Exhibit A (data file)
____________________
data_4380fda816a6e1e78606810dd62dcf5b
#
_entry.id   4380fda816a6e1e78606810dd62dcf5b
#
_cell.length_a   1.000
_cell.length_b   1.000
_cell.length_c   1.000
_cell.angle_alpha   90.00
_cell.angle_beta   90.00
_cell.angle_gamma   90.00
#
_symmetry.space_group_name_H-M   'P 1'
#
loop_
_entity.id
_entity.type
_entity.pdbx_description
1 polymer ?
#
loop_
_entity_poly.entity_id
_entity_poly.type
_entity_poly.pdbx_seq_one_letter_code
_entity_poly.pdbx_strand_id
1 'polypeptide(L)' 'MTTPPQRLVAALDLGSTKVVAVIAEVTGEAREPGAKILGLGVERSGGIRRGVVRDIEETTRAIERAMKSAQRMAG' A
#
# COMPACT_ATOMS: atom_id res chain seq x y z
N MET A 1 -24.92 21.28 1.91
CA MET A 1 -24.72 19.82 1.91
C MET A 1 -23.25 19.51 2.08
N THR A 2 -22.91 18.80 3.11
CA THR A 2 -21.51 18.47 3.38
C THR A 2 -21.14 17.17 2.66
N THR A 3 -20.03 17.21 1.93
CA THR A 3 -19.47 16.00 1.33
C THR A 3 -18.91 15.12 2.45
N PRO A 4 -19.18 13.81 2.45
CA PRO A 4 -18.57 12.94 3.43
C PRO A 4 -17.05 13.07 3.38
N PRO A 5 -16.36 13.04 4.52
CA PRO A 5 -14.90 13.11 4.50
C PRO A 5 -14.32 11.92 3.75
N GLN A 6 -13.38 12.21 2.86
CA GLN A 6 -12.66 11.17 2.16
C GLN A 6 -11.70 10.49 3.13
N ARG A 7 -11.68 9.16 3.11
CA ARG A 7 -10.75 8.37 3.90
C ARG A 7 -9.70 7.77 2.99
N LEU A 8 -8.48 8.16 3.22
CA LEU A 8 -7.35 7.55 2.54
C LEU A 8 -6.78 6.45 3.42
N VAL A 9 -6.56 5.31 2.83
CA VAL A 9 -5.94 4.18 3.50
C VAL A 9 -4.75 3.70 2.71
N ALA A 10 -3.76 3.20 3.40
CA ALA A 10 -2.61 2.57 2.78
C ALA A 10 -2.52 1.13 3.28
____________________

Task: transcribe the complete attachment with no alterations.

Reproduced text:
data_4380fda816a6e1e78606810dd62dcf5b
#
_entry.id   4380fda816a6e1e78606810dd62dcf5b
#
_cell.length_a   1.000
_cell.length_b   1.000
_cell.length_c   1.000
_cell.angle_alpha   90.00
_cell.angle_beta   90.00
_cell.angle_gamma   90.00
#
_symmetry.space_group_name_H-M   'P 1'
#
loop_
_entity.id
_entity.type
_entity.pdbx_description
1 polymer ?
#
loop_
_entity_poly.entity_id
_entity_poly.type
_entity_poly.pdbx_seq_one_letter_code
_entity_poly.pdbx_strand_id
1 'polypeptide(L)' 'MTTPPQRLVAALDLGSTKVVAVIAEVTGEAREPGAKILGLGVERSGGIRRGVVRDIEETTRAIERAMKSAQRMAG' A
#
# COMPACT_ATOMS: atom_id res chain seq x y z
N MET A 1 -24.92 21.28 1.91
CA MET A 1 -24.72 19.82 1.91
C MET A 1 -23.25 19.51 2.08
N THR A 2 -22.91 18.80 3.11
CA THR A 2 -21.51 18.47 3.38
C THR A 2 -21.14 17.17 2.66
N THR A 3 -20.03 17.21 1.93
CA THR A 3 -19.47 16.00 1.33
C THR A 3 -18.91 15.12 2.45
N PRO A 4 -19.18 13.81 2.45
CA PRO A 4 -18.57 12.94 3.43
C PRO A 4 -17.05 13.07 3.38
N PRO A 5 -16.36 13.04 4.52
CA PRO A 5 -14.90 13.11 4.50
C PRO A 5 -14.32 11.92 3.75
N GLN A 6 -13.38 12.21 2.86
CA GLN A 6 -12.66 11.17 2.16
C GLN A 6 -11.70 10.49 3.13
N ARG A 7 -11.68 9.16 3.11
CA ARG A 7 -10.75 8.37 3.90
C ARG A 7 -9.70 7.77 2.99
N LEU A 8 -8.48 8.16 3.22
CA LEU A 8 -7.35 7.55 2.54
C LEU A 8 -6.78 6.45 3.42
N VAL A 9 -6.56 5.31 2.83
CA VAL A 9 -5.94 4.18 3.50
C VAL A 9 -4.75 3.70 2.71
N ALA A 10 -3.76 3.20 3.40
CA ALA A 10 -2.61 2.57 2.78
C ALA A 10 -2.52 1.13 3.28